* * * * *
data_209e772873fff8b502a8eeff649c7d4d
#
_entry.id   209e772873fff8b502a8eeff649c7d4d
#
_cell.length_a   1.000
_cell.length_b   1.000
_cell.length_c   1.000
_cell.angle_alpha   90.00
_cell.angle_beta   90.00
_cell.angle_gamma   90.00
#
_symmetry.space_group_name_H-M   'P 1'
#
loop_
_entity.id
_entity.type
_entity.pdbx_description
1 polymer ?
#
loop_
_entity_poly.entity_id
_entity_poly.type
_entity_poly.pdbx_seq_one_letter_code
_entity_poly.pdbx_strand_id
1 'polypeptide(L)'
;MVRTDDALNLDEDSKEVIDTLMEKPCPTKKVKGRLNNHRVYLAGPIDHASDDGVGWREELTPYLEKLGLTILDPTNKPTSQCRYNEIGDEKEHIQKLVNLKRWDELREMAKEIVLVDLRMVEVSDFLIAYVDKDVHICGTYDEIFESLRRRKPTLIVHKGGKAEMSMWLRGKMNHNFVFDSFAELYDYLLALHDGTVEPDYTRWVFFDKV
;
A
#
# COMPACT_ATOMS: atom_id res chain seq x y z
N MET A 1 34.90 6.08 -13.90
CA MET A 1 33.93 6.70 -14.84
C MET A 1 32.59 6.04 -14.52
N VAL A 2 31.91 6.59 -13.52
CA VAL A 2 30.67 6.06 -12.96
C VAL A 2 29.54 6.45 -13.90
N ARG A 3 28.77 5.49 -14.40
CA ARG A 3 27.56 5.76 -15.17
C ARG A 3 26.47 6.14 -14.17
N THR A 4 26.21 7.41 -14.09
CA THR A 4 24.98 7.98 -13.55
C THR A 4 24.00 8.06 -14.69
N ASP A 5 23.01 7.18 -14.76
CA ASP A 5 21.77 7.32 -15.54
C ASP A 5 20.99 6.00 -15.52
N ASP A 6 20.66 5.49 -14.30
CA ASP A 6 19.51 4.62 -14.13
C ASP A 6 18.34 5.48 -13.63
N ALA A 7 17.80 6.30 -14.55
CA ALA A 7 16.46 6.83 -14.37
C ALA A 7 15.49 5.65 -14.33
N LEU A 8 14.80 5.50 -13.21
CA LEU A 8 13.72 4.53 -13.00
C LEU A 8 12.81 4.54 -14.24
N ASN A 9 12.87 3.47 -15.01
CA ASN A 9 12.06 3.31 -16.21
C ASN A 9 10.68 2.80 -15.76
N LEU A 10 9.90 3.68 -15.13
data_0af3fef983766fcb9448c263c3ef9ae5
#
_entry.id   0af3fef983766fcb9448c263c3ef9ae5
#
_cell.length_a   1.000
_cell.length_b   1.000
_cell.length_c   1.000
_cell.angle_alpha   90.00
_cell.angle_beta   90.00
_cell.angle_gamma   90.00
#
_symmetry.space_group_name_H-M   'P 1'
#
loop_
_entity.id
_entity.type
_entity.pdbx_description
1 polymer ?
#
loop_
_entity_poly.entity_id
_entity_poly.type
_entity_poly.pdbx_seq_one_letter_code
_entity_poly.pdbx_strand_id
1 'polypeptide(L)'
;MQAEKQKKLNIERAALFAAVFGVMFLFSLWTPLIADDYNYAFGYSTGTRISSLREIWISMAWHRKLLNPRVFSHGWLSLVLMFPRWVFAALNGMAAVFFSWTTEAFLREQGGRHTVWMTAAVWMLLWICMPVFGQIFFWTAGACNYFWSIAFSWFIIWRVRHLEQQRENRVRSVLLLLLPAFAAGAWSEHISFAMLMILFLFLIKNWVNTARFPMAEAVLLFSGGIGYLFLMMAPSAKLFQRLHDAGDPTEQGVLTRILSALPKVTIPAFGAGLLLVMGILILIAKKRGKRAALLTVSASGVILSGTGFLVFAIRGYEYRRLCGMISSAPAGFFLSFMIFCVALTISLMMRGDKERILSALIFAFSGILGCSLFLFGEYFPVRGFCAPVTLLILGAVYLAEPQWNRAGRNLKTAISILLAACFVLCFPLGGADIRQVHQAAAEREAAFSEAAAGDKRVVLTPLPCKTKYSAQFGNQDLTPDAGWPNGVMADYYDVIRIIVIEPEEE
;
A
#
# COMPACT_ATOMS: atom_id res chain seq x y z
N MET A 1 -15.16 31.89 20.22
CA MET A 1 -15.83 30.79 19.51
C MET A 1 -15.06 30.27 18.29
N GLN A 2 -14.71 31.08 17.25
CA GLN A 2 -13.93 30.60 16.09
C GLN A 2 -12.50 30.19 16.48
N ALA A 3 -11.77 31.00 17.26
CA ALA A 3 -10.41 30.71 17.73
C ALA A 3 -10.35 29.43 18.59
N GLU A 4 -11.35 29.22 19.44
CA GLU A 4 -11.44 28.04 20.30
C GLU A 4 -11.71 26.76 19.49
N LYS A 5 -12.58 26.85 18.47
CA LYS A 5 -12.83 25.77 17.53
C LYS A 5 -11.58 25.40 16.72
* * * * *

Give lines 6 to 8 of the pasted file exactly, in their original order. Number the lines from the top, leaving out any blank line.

_cell.length_b   1.000
_cell.length_c   1.000
_cell.angle_alpha   90.00